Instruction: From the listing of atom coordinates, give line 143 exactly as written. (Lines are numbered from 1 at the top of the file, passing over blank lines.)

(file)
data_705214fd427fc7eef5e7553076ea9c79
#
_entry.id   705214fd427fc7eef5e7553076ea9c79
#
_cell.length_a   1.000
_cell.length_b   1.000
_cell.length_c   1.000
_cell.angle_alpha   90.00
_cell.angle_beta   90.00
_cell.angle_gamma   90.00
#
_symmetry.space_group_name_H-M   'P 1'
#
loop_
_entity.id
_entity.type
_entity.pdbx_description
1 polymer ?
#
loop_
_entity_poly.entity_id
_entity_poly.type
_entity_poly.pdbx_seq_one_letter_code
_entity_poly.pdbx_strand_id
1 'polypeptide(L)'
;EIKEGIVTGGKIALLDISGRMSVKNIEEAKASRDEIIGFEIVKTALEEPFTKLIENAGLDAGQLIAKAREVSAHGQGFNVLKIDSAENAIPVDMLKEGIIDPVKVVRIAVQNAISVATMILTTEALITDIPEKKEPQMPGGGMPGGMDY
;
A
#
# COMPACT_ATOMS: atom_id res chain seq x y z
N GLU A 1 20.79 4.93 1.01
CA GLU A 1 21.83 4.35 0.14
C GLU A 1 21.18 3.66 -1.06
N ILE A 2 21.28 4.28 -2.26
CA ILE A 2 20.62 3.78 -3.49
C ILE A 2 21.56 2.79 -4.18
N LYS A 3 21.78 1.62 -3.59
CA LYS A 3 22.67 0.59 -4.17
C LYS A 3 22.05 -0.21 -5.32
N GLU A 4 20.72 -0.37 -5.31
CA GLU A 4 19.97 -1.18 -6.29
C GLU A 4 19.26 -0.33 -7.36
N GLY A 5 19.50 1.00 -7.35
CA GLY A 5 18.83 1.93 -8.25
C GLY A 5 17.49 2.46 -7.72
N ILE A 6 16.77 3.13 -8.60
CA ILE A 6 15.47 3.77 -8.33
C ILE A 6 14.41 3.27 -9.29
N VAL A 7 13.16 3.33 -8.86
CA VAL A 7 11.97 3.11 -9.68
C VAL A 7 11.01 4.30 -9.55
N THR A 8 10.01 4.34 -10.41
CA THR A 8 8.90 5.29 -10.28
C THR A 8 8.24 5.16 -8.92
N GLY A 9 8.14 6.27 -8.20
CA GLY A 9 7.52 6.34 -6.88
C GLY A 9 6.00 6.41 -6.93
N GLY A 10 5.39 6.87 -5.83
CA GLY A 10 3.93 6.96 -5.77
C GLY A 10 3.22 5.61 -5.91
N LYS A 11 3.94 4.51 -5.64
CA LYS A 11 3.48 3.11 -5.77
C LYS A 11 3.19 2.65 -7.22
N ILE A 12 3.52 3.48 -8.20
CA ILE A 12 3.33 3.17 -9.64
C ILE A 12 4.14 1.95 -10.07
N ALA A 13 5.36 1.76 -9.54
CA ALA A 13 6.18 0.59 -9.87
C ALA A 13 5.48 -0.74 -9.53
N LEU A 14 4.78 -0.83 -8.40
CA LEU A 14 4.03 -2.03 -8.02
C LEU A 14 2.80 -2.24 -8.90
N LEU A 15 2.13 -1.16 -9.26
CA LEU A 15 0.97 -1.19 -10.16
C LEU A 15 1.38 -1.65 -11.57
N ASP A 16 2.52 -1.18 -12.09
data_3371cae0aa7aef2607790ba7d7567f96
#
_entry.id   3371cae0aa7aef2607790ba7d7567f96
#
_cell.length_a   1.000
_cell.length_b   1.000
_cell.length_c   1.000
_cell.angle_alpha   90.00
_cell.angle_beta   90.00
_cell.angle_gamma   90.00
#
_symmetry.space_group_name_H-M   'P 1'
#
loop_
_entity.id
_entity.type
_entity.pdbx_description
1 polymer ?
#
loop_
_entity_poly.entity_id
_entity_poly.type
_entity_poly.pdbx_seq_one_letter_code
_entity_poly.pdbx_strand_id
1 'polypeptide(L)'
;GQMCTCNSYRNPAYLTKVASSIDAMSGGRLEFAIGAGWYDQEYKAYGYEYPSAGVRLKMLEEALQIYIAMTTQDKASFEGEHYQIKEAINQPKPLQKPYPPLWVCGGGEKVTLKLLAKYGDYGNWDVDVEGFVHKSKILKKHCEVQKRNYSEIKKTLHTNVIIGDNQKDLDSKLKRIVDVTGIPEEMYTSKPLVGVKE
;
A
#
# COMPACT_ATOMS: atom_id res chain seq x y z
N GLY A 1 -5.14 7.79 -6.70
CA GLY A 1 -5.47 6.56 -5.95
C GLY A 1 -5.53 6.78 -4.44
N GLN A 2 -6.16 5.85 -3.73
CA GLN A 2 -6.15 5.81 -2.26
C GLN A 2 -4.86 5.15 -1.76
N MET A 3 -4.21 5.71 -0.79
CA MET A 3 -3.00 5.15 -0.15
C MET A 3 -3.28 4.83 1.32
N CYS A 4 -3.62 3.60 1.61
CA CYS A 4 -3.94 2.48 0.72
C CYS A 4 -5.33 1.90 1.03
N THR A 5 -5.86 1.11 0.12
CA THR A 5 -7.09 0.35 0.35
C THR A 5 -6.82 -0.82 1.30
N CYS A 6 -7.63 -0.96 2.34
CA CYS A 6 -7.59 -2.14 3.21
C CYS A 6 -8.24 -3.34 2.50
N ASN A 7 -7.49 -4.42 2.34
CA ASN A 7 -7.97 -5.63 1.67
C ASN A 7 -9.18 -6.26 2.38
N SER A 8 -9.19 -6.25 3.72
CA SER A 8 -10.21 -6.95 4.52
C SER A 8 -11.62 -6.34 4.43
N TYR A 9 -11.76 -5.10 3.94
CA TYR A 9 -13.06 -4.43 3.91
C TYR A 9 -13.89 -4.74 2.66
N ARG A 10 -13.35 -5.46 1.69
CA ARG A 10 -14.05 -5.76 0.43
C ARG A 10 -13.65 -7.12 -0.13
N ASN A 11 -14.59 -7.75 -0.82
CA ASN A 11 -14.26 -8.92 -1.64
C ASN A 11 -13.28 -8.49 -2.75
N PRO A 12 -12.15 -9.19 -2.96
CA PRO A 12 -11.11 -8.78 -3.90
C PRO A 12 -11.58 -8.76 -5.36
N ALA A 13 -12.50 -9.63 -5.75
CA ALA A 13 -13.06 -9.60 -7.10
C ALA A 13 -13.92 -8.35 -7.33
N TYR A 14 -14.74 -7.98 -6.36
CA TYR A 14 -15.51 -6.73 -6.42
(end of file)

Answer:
N ALA A 13 -12.50 -9.63 -5.75